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Br J Sports Med. 2007 Dec;41(12):852-61; discussion 861.

Physiological responses to rock climbing in young climbers.

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  • 1audrym@gmail.com

Erratum in

  • Br J Sports Med. 2011 Feb;45(2):154.
  • Br J Sports Med. 2011 Mar;45(3):184.

Abstract

Key questions regarding the training and physiological qualities required to produce an elite rock climber remain inadequately defined. Little research has been done on young climbers. The aim of this paper was to review literature on climbing alongside relevant literature characterising physiological adaptations in young athletes. Evidence-based recommendations were sought to inform the training of young climbers. Of 200 studies on climbing, 50 were selected as being appropriate to this review, and were interpreted alongside physiological studies highlighting specific common development growth variables in young climbers. Based on injury data, climbers younger than 16 years should not participate in international bouldering competitions and intensive finger strength training is not recommended. The majority of climbing foot injuries result from wearing too small or unnaturally shaped climbing shoes. Isometric and explosive strength improvements are strongly associated with the latter stages of sexual maturation and specific ontogenetic development, while improvement in motor abilities declines. Somatotyping that might identify common physical attributes in elite climbers of any age is incomplete. Accomplished adolescent climbers can now climb identical grades and compete against elite adult climbers aged up to and >40 years. High-intensity sports training requiring leanness in a youngster can result in altered and delayed pubertal and skeletal development, metabolic and neuroendocrine aberrations and trigger eating disorders. This should be sensitively and regularly monitored. Training should reflect efficacious exercises for a given sex and biological age.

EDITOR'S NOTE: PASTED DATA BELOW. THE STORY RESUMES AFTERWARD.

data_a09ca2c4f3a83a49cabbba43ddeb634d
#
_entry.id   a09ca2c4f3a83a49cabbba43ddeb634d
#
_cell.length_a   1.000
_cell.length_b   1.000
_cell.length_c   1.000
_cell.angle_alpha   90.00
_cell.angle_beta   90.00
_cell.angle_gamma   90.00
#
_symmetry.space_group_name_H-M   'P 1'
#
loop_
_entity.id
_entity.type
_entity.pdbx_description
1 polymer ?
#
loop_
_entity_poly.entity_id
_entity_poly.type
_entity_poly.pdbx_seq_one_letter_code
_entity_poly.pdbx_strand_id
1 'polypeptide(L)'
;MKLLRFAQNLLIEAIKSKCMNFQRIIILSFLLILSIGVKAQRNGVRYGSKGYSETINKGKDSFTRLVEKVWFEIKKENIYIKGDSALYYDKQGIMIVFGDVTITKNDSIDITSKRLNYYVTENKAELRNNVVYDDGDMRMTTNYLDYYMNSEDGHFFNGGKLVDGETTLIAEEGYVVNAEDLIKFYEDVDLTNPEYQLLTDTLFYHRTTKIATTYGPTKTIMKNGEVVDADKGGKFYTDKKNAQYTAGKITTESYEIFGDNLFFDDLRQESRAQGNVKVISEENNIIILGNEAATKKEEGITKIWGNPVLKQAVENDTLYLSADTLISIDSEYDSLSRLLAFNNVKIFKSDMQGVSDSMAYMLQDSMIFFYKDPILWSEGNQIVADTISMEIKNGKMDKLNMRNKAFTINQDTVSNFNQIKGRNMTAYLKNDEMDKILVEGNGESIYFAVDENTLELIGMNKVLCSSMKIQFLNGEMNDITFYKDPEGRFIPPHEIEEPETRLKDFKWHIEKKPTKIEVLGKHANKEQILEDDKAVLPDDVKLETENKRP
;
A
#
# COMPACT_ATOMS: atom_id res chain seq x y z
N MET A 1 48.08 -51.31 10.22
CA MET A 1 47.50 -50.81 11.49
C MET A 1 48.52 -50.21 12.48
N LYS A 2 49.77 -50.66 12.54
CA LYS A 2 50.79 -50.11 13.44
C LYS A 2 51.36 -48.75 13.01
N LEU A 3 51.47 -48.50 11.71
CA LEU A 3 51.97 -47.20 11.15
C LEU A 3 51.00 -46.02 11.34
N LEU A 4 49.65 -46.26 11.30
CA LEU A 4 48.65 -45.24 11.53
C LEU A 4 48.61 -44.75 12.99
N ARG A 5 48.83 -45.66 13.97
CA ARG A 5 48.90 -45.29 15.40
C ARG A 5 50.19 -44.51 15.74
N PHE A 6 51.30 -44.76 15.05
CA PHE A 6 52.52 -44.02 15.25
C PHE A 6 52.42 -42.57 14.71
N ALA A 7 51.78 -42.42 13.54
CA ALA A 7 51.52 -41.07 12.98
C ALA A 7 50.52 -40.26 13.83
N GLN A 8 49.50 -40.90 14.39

PMID:
18037632
[PubMed - indexed for MEDLINE]
PMCID:
PMC2658987
Free PMC Article
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